The Federal Reserve cannot “print money” in the way you are describing – creating new financial assets. The federal government, in contrast, “prints money” every day of the week. They also destroy a fair amount of money each day through taxation. The question is this: will they create more and destroy less? The deficit must increase – that is the only way to “print money.” The central bank has nothing to do with this.

By: MarshalN Sat, 15 May 2010 00:15:54 +0000 @Sensei: What I meant was for the government to issue new T-bills that goes straight from the Treasury to the Fed, and in return, the Fed “buys” them from the Treasury. The government then in turn gives the money out via tax cut, free money, whatever you want to call it. You can do it through an intermediary to make it look legit, but the end result is the same.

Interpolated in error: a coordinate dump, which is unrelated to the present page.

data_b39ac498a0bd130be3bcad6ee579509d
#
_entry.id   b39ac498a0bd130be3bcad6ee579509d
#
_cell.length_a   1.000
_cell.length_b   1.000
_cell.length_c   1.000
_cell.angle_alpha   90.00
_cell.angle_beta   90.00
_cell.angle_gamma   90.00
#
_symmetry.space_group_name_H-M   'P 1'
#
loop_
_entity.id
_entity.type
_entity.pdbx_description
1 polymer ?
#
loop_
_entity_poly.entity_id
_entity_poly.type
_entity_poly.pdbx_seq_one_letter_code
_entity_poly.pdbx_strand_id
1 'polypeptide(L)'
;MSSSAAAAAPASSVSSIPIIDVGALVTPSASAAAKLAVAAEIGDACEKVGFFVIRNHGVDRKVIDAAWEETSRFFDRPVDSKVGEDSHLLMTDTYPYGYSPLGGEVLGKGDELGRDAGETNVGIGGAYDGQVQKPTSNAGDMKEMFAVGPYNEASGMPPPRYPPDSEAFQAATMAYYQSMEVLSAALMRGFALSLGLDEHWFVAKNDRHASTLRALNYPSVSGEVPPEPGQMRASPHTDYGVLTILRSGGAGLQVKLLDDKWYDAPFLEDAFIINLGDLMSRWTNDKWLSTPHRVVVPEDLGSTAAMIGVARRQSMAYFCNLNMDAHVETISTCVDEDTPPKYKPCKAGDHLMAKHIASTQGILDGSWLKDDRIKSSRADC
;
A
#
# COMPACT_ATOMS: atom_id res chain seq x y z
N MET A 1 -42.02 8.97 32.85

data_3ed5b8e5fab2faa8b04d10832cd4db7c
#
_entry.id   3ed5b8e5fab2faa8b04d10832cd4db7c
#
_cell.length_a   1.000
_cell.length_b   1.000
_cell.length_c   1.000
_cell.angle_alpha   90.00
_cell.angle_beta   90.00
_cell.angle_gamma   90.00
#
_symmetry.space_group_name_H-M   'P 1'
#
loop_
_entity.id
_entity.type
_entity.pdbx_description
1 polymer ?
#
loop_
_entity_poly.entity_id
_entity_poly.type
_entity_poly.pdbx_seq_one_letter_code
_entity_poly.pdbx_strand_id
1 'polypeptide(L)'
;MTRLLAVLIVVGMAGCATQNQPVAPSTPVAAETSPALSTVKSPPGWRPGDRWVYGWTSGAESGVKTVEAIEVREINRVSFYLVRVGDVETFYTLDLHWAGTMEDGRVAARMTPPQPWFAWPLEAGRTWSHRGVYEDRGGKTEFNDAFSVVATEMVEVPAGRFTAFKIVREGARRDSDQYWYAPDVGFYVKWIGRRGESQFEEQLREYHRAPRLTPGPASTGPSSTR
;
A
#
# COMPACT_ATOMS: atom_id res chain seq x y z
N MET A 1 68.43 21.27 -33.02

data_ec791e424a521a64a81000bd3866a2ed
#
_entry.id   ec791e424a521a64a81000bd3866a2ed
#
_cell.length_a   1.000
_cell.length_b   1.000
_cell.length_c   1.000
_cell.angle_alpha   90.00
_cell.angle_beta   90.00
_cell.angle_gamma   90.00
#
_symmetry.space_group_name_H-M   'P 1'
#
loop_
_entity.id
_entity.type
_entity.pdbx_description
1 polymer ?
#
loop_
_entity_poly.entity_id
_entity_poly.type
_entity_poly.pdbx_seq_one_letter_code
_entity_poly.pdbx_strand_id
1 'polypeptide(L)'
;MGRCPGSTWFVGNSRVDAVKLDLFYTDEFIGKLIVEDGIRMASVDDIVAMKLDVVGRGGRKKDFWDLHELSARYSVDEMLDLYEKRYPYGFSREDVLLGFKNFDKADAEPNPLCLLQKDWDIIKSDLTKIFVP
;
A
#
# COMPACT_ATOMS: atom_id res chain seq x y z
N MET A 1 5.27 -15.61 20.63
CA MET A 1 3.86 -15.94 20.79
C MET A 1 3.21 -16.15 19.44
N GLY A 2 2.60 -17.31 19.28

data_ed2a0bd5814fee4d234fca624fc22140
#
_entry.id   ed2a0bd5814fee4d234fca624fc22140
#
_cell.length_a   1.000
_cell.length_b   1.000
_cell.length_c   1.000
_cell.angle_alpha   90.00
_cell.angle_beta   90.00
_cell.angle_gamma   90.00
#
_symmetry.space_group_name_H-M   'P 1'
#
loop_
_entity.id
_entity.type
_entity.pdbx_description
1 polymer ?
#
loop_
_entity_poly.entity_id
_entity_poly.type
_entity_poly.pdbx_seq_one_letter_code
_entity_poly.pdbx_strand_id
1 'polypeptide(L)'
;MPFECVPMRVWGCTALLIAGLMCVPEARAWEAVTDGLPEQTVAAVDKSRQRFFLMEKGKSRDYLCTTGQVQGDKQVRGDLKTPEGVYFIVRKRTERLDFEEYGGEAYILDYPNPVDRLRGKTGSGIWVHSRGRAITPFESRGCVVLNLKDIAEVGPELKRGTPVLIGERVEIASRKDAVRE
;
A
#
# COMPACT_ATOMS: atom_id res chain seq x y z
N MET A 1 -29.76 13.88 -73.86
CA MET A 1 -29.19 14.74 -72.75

I’m not saying that’s what they should or would do. I’m just saying that there is nothing stopping them from printing money.

By: Sensei Fri, 14 May 2010 23:25:31 +0000 @MarshaIN “The Fed can print money to buy treasury bonds…”

They can only purchase bonds that already exist – bonds which are held by private parties and represent non-government financial assets. Exchanging bonds for cash just changes the composition of these assets and doesn’t create anything new.

The Fed can’t give people money through monetary operations. Only the fiscal authorities can do that – by taxing less or spending more.